Outdoor housing is our preferred method for keeping Russian tortoises, as we are fortunate to live in a climate where they can be housed outdoors all year and kept with very little maintenance. We range from about 20 degrees up to 115 in an average summer, and with a proper setup (options available to the tortoises), they do very well here. Our pens are built with stained 2x6 and 2x12 lumber generally 12-16” above ground and buried 6” below ground (Russians can be diggers). In a dry climate, wood works very well for this purpose. Russian tortoises will occasionally dig around in a corner, but you can place a large flat rock there and bury it a bit and they quickly give up, at least in that corner. In some areas, we cap all the corners with an overhang since the corners are where essentially all escape attempts are made. Taller walls can be used for better containment, but too tall and they are obstructive for viewing and difficult for airflow/temperature control (in a deep box, the temperature can get stagnant much more than in a low sided enclosure with more air exchange). Because of the air exchange issue with outdoor enclosures, we prefer that they are about 40 square feet (5x8’) at a minimum. In any smaller enclosures, I have a hard time getting the temperature gradients that I want, the sunny areas versus the shade, the dry versus the damp, etc. Tortoises are solar-powered, and outdoor tortoises thrive when given options. They are smart, and they know what they need and want, but they need those options to be available to them. We shade our enclosures with mesquite trees which drop their leaves in the winter letting more sun through, and grow in a shade canopy in the warmer months. They are also easy to shape and prune, so you can keep a part of the enclosure full sun and most other areas shaded or broken shade during the summer.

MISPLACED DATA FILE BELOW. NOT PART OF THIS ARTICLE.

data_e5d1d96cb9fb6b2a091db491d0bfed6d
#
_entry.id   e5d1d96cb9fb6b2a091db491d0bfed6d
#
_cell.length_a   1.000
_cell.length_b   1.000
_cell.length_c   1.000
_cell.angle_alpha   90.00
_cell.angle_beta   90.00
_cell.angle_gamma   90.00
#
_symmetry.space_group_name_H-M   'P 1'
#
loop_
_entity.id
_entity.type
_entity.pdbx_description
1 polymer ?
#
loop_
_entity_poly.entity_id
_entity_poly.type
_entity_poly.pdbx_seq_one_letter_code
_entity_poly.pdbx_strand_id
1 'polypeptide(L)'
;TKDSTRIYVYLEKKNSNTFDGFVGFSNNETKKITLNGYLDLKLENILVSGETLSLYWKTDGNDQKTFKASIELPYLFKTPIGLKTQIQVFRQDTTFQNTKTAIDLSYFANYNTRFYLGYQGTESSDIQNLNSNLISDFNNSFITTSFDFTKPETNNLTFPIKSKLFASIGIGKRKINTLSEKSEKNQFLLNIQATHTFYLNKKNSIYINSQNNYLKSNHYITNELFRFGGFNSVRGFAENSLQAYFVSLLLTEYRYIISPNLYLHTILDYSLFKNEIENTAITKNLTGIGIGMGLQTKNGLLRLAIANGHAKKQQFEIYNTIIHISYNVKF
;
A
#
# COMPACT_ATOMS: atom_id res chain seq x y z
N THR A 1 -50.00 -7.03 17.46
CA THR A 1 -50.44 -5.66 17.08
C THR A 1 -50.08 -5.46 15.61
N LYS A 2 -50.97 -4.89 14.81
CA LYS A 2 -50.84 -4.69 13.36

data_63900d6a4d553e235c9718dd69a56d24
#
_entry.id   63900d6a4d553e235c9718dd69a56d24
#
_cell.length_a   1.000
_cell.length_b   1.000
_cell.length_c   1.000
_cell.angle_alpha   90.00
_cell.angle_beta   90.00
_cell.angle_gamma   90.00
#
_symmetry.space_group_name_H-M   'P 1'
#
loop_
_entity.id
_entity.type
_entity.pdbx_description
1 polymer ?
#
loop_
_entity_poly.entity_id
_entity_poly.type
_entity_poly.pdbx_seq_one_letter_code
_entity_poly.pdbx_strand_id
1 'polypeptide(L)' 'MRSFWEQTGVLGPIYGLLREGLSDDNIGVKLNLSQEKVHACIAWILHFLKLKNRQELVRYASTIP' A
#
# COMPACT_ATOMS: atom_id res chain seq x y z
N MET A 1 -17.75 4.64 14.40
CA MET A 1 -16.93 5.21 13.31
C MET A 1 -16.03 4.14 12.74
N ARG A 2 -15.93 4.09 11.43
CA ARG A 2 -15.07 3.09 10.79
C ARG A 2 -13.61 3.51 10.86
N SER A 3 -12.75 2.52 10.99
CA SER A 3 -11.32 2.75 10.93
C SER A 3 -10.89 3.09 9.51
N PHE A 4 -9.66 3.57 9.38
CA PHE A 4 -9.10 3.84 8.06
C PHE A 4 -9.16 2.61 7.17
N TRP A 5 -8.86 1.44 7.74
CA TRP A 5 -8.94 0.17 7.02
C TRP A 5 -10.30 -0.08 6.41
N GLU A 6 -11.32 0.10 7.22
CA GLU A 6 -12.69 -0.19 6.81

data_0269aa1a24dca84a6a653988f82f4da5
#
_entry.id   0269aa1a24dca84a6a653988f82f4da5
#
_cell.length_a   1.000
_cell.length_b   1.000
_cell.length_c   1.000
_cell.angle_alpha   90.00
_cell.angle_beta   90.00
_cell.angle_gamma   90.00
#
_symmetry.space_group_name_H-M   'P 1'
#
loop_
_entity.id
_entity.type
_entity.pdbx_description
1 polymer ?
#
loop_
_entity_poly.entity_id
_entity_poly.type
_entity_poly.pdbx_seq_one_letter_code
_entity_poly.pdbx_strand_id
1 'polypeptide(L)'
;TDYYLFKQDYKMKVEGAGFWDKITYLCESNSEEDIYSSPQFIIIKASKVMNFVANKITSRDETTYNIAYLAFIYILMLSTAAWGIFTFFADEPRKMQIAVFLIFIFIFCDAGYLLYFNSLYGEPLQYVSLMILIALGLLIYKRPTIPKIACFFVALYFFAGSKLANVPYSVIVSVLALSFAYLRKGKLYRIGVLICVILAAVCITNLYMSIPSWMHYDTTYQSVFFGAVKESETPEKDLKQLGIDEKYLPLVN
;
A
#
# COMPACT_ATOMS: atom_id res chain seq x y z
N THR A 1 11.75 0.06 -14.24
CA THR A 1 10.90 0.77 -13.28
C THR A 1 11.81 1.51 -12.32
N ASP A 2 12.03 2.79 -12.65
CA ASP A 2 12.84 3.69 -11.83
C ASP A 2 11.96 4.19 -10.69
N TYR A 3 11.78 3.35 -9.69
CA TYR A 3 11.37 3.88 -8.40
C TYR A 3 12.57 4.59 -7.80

We build wood hideboxes in every enclosure with a small door that gives the tortoises a place to retreat to from the sun, and it is usually where they will hibernate through the winter. The boxes don’t need to be large, just enough for each tortoise to fit and then maybe 50% more space so they can arrange themselves within it. We put a 6” layer of sand or cypress in the hideboxes for burrowing and hibernating. In a perfect world, the tops of these boxes are in the shade during the summer months (under a tree) which helps keep the interior of the boxes cooler, and we try to arrange or place the hideboxes to be in full sun most of the day during the winter which helps it not get too cold at night (the sand within the box warms up a bit during the day and cools off at night, rather than just cooling at night). I like to keep the entrances as small or tight as possible so that there aren’t unnecessary drafts of air blowing in and out the door.